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Veilleux v. Complete Interior Systems, Inc. et al.

CASE NO. 5231 CRB-8-07-5

COMPENSATION REVIEW BOARD

WORKERS’ COMPENSATION COMMISSION

MAY 22, 2008

ANDRE A. VEILLEUX

CLAIMANT-APPELLANT

v.

COMPLETE INTERIOR SYSTEMS, INC.

WALLBOARD SYSTEMS, INC.

EMPLOYERS

and

STAR INSURANCE COMPANY

HARTFORD INSURANCE GROUP

MARYLAND CASUALTY

UTICA NATIONAL INSURANCE

INSURERS

RESPONDENTS-APPELLEES

and

SECOND INJURY FUND

RESPONDENT-APPELLEE

APPEARANCES:

The claimant was represented by Frank Russo, Esq., and Jon D. Berman, Esq., Berman & Russo, Attorneys at Law, 819 Clark Street, South Windsor, CT 06074.

The respondents Complete Interior Systems, Inc., Wallboard Systems, Inc., Star Insurance Company, Maryland Casualty, and Utica National Insurance were represented by Robert Dombrowski, Esq., Morrison Mahoney LLP, One Constitution Plaza, 10th Floor, Hartford, CT 06103.

The respondents Wallboard Systems and Hartford Insurance Group were represented by John W. Greiner, Esq., Law Offices of David J. Mathis, 55 Farmington Avenue, Suite 500, Hartford, CT 06105.

The Second Injury Fund was represented by Philip Schulz, Esq., Assistant Attorney General, 55 Elm Street, P.O. Box 120, Hartford, CT 06141-0120.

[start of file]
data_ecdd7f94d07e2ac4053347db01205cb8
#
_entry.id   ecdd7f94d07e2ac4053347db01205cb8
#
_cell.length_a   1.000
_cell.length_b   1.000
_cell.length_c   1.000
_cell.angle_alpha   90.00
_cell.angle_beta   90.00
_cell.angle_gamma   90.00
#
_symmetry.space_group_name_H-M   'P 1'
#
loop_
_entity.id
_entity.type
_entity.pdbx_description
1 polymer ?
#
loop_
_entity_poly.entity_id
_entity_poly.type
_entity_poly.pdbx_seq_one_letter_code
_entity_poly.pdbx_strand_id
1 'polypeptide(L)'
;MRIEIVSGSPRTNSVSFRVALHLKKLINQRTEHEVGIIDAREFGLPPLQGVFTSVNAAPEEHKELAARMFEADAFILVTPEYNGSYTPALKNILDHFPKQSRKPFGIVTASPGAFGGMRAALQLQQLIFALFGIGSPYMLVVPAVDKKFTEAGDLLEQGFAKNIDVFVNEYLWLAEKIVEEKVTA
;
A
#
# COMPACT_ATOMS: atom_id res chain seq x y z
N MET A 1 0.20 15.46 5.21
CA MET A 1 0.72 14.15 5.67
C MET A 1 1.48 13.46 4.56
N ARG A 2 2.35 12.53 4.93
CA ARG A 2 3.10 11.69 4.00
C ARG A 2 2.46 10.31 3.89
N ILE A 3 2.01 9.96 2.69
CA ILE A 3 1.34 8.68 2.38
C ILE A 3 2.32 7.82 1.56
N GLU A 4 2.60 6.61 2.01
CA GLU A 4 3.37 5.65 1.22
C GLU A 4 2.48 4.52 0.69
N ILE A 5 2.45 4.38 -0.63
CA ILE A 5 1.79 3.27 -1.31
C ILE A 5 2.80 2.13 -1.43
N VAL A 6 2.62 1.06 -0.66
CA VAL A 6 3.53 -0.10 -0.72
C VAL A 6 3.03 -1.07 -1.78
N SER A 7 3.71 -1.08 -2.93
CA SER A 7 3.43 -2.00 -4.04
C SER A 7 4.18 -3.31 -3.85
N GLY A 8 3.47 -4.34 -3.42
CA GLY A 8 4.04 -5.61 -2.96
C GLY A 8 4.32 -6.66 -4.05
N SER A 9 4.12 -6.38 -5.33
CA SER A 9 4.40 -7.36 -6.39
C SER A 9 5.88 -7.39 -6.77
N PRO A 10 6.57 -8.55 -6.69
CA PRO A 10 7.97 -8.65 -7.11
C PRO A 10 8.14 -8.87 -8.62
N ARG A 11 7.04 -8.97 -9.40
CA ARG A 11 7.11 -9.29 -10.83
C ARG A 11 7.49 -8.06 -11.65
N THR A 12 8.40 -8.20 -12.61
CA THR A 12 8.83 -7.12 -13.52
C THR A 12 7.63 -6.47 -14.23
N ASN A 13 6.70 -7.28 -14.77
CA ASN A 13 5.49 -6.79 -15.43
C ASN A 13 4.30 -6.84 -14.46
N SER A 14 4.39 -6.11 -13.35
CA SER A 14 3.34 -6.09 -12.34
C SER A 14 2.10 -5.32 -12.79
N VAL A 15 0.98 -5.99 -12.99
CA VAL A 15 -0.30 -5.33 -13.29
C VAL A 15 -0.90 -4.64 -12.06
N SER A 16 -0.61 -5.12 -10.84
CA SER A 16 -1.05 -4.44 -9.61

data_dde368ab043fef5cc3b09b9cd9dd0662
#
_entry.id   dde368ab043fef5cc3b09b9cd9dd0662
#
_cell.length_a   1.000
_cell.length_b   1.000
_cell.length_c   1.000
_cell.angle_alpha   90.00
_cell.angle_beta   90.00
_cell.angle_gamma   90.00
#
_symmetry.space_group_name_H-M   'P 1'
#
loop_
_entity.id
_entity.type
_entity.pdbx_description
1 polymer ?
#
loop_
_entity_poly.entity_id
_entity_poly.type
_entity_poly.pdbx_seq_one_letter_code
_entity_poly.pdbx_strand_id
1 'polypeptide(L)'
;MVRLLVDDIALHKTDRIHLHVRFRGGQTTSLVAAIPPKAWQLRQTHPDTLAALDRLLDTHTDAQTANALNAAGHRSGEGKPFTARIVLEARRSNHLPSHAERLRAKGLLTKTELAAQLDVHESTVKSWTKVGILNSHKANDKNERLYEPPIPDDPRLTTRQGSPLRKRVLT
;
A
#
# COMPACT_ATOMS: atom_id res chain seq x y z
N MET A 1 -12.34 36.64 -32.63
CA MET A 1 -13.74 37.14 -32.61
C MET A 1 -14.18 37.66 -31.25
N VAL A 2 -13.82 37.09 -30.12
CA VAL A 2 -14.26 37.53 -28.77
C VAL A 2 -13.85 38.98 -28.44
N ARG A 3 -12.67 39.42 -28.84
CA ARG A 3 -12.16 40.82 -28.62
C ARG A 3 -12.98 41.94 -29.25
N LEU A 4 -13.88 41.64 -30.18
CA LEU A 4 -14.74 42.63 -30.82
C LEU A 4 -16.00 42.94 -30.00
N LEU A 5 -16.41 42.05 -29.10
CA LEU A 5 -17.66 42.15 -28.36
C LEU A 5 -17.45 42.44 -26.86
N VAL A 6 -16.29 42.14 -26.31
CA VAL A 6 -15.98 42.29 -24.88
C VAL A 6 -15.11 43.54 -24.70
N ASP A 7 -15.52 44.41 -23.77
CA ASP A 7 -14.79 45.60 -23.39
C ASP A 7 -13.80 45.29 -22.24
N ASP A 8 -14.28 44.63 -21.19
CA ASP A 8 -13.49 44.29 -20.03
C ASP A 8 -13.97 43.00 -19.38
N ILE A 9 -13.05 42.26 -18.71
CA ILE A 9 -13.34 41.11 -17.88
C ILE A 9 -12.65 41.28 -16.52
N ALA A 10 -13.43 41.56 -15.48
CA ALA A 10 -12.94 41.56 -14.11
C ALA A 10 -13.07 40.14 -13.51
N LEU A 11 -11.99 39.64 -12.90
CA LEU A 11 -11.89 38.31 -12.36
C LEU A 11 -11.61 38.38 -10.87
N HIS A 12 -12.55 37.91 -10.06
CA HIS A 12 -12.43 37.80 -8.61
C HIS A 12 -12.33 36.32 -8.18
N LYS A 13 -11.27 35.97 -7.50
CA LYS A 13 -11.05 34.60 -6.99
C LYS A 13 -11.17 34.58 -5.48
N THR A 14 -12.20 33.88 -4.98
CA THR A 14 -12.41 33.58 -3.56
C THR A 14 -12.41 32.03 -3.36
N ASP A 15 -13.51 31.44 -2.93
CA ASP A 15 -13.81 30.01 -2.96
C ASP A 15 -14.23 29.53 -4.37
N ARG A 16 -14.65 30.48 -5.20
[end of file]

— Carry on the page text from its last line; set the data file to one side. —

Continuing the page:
This Petition for Review from the May 3, 2007 Finding and Dismissal of the Commissioner acting for the Eighth District was heard December 14, 2007 before a Compensation Review Board panel consisting of the Commission Chairman John A. Mastropietro and Commissioners Amado J. Vargas and Scott A. Barton.

OPINION

JOHN A. MASTROPIETRO, CHAIRMAN. This present case concerns the nature of a “repetitive trauma” claim. The claimant filed a claim for benefits asserting work related cervical spine injuries sustained in the course of his employment installing sheetrock. His Form 30C was filed more than one year after he ceased employment and his claim was dismissed by the trial commissioner as being untimely pursuant to § 31-294c C.G.S, since the injuries were due to repetitive trauma. On appeal, the claimant argues that although his ailments did not rise to the level of an occupational disease that “for jurisdictional purposes only” the trial commissioner was compelled to determine whether this repetitive trauma “resembled” an occupational disease. Upon review we find no support in the statute for the premise that the jurisdictional notice requirements under Chapter 568 are somehow bifurcated from the substantive jurisdictional requirements to obtain benefits. Therefore, we affirm the trial commissioner and dismiss this appeal.